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Journal of Phonetics

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Statistical distributions of phonetic variants in spoken language influence speech perception for both language learners and mature users. We theorized that patterns of phonetic variant processing of consonants demonstrated by adults might stem in part from patterns of early exposure to statistics of phonetic variants in infant-directed (ID) speech. In particular, we hypothesized that ID speech might involve greater proportions of canonical /t/ pronunciations compared to adult-directed (AD) speech in at least some phonological contexts. This possibility was tested using a corpus of spontaneous speech of mothers speaking to other adults, or to their typically-developing infant. Tokens of word-final alveolar stops – including /t/, /d/, and the nasal stop /n/ – were examined in assimilable contexts (i.e., those followed by a word-initial labial and/or velar); these were classified as canonical, assimilated, deleted, or glottalized. Results confirmed that there were significantly more canonical pronunciations in assimilable contexts in ID compared with AD speech, an effect which was driven by the phoneme /t/. These findings suggest that at least in phonological contexts involving possible assimilation, children are exposed to more canonical /t/ variant pronunciations than adults are. This raises the possibility that perceptual processing of canonical /t/ may be partly attributable to exposure to canonical /t/ variants in ID speech. Results support the need for further research into how statistics of variant pronunciations in early language input may shape speech processing across the lifespan.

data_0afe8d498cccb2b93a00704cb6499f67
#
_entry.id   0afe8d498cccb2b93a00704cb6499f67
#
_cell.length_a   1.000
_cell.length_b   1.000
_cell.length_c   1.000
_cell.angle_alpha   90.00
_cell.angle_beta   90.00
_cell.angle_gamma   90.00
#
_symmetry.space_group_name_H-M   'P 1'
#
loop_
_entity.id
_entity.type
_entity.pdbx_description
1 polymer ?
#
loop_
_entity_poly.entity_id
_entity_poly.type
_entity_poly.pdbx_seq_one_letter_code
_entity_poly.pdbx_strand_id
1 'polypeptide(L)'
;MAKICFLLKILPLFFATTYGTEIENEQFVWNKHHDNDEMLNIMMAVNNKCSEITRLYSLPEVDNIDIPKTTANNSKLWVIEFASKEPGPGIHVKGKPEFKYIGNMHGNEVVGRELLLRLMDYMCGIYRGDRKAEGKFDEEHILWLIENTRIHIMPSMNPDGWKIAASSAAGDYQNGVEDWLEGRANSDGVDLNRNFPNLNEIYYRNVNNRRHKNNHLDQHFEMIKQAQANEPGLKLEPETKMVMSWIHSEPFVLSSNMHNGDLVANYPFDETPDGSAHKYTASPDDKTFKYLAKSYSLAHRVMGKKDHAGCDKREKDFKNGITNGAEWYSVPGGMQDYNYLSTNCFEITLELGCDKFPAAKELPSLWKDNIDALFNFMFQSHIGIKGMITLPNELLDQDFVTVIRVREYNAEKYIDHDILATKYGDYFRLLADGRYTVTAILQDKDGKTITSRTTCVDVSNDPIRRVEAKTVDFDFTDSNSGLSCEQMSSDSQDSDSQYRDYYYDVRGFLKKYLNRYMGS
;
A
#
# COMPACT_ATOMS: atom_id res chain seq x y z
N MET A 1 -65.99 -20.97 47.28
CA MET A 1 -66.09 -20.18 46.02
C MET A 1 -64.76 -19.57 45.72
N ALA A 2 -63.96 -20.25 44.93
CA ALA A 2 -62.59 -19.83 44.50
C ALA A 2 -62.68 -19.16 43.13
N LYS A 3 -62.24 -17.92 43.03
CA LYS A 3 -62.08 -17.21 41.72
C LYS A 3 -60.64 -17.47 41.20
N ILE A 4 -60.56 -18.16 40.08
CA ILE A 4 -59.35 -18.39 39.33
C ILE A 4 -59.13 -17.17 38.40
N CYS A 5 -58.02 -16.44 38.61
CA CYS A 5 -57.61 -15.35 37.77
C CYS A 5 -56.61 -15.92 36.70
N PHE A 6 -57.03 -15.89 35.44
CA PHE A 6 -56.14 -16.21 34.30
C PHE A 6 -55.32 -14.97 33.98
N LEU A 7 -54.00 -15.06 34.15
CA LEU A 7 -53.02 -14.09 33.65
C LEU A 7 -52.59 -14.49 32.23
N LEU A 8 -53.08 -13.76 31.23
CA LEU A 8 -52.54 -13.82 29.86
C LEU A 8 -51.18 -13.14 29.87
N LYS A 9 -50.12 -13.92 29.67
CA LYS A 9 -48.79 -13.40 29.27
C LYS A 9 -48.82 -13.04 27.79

This article was originally published in Journal of Phonetics, 2019, Volume 75.